Carl W Schwamberger Ace

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    Thanks Gary. I've made a habit of asking about personal or eyewitness accounts. Amoung other things these have details on what was actually happening on the battlefield, as opposed to the schoolhouse version back at Ft Sill, or other historians interpretations. Have turned up a couple of gems this way.
     
  13. Carl G. E. von Mannerheim

    Carl G. E. von Mannerheim Ace

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    Edward S. Miller (who wrote the definitive work on War Plan Orange) has been cited multiple times in this thread thus far, it is worth noting that he possesses a hopeless Navy bias, most likely due to the fact that he lectured at the Navy War College.

    The troops that were en route to the Philippines would have proven a tremendous help in defending the islands, however the reinforcements should have been coming in from 1937 onwards, instead have only being released in mid 1941. Despite this failure on the part of the War Department to release troops for the Philippines, MacArthur had been unable to create the military infrastructure within Luzon to properly use these troops and supply them for a military campaign.

    Bataan is likely to have been able to hold out had MacArthur not temporarily abandoned the plans of WPO-3, that is, the immediate delaying action to Bataan, instead he dithered for several weeks in his well-meaning but misguided 'stop them at the beaches strategy' and lost critical time that could have been spent readying Bataan for garrisoning.
     
  14. A-58

    A-58 Cool Dude

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    But even if substantial re-enforcements did make it to The Philippines prior to the war breaking out, not enough supplies were available, and what little there would have been spread thinner. Any new re-enforcements would have meant more troops going into the bag, that's all. And as far as I know, there were no relevent plans to relieve the troops at Bataan and Corregidor anyway.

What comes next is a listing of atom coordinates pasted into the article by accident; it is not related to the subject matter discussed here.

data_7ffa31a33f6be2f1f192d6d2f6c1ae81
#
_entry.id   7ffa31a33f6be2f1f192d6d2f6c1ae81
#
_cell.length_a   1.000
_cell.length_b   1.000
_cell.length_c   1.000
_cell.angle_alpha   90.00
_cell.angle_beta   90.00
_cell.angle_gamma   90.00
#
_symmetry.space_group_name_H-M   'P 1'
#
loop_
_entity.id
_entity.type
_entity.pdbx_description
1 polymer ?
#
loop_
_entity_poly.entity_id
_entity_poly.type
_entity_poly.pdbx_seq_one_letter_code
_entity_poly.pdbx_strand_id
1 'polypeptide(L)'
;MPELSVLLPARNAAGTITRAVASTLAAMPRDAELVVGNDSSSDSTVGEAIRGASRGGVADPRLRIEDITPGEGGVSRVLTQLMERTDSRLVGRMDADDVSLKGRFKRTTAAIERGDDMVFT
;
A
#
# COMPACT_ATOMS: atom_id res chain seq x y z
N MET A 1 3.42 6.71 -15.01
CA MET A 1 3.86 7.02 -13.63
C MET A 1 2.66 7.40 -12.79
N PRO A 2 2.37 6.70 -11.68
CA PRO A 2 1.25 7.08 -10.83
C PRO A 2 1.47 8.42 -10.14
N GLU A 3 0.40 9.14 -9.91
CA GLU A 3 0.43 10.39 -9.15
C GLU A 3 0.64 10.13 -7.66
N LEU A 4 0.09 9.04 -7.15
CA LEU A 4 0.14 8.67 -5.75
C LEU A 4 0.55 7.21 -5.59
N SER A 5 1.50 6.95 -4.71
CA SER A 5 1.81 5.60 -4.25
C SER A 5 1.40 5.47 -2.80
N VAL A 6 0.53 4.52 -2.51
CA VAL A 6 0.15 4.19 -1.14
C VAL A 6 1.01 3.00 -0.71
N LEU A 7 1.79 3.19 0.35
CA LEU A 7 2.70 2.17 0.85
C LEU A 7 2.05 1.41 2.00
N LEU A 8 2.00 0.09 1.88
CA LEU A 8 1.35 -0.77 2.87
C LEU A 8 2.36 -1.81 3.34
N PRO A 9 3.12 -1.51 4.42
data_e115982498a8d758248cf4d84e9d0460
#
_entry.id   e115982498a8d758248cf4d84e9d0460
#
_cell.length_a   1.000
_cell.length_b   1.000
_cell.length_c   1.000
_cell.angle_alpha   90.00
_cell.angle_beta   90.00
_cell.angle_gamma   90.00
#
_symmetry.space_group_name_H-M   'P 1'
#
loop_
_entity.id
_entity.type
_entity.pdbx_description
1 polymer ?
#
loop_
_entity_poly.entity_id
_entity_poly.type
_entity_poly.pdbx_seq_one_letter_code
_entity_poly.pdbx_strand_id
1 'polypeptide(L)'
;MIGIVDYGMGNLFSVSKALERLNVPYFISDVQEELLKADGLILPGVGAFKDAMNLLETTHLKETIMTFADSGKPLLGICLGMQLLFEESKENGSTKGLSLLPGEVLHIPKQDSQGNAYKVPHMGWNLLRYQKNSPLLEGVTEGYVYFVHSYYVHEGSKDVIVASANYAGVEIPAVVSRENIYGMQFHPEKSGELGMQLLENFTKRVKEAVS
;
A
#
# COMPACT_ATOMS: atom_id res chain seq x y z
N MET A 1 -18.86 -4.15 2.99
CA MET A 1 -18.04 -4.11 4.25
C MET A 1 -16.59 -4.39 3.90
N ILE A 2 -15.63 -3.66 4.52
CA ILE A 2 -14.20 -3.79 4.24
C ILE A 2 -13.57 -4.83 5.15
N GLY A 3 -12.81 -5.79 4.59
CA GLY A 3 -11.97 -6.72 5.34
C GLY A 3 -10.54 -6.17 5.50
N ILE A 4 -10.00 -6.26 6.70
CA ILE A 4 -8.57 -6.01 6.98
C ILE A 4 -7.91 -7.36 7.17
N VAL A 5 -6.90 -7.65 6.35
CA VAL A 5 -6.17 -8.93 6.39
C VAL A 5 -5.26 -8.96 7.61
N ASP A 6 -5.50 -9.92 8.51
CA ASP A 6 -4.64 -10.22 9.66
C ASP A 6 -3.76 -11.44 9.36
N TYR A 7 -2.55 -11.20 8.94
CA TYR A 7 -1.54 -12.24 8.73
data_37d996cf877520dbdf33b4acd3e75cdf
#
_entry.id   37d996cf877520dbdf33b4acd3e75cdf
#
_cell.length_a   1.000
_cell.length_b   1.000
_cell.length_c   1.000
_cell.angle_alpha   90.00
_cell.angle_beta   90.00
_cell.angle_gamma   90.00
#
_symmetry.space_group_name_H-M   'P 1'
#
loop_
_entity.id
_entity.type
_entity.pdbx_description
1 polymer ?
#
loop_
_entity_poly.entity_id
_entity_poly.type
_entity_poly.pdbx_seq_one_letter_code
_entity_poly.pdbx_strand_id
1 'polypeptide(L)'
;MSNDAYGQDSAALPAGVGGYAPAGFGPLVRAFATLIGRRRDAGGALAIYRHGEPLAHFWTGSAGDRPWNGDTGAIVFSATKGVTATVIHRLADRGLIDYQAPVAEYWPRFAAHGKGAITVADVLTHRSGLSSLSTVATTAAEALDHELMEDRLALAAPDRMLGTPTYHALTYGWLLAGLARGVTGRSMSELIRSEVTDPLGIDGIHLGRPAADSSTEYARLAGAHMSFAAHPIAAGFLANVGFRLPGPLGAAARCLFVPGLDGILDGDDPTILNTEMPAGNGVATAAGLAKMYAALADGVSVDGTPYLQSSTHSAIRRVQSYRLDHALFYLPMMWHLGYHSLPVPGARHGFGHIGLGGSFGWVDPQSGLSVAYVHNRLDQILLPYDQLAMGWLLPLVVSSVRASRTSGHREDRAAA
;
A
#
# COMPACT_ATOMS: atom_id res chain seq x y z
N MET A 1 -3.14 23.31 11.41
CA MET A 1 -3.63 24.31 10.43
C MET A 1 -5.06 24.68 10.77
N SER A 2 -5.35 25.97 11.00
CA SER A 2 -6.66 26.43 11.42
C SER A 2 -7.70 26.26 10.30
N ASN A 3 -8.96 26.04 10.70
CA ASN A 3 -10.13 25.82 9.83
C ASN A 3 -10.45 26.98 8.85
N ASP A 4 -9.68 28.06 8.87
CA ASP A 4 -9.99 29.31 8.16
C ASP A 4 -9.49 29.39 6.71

15. Carl G. E. von Mannerheim

    Carl G. E. von Mannerheim Ace

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    Exactly, the supply issue is what I meant when I said 'military infrastructure'.

    A timely reinforcement may have been maid had all of our battleships not ended up at the bottom of Pearl Harbor. With the Navy stung, and largely inactive save for the personal initiative of some intrepid carrier commanders, there was to be no charge to relieve the garrison (though I am not suggesting their should have been). The story of reinforcement of the Philippines is just a matter of too little, too late. The War Department should have been more forthcoming with support during the 1930s in regards to preparing the Philippines, instead the FDR administration allowed personal politics in the form of animosity toward Roosevelt to get in the way of sound military preparation.
     
  16. A-58

    A-58 Cool Dude

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    Ahhh, we are marching together as they say. When you said "military infrastructure," I was thinking the USAFFE as the whole entity as structured, not the getting the beans and bullets out once the shootin' war commenced.
     
  17. Carl G. E. von Mannerheim

    Carl G. E. von Mannerheim Ace

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    You were half right ;) I meant to imply both. However I did not do a good enough job of making that known.

    I am sorry, I just finished writing a thesis on the development of War Plan Orange with specific attention to the Philippines, so I may have just felt that I had already said it (in the paper it seems, not here ;) )
     
  18. A-58

    A-58 Cool Dude

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    Okie dokie. You did seem to have a great deal of knowledge on the subject. Let me know how your thesis was received. I'll go and have a Harp now.
     
  19. Robersabel

    Robersabel Member

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  20. A-58

    A-58 Cool Dude

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    Hey Robert, you'd probably get better results by posting your request over on the "Military Service Record & Geneological Research" thread. Go to the home page and you'll find it there. Good luck with your search.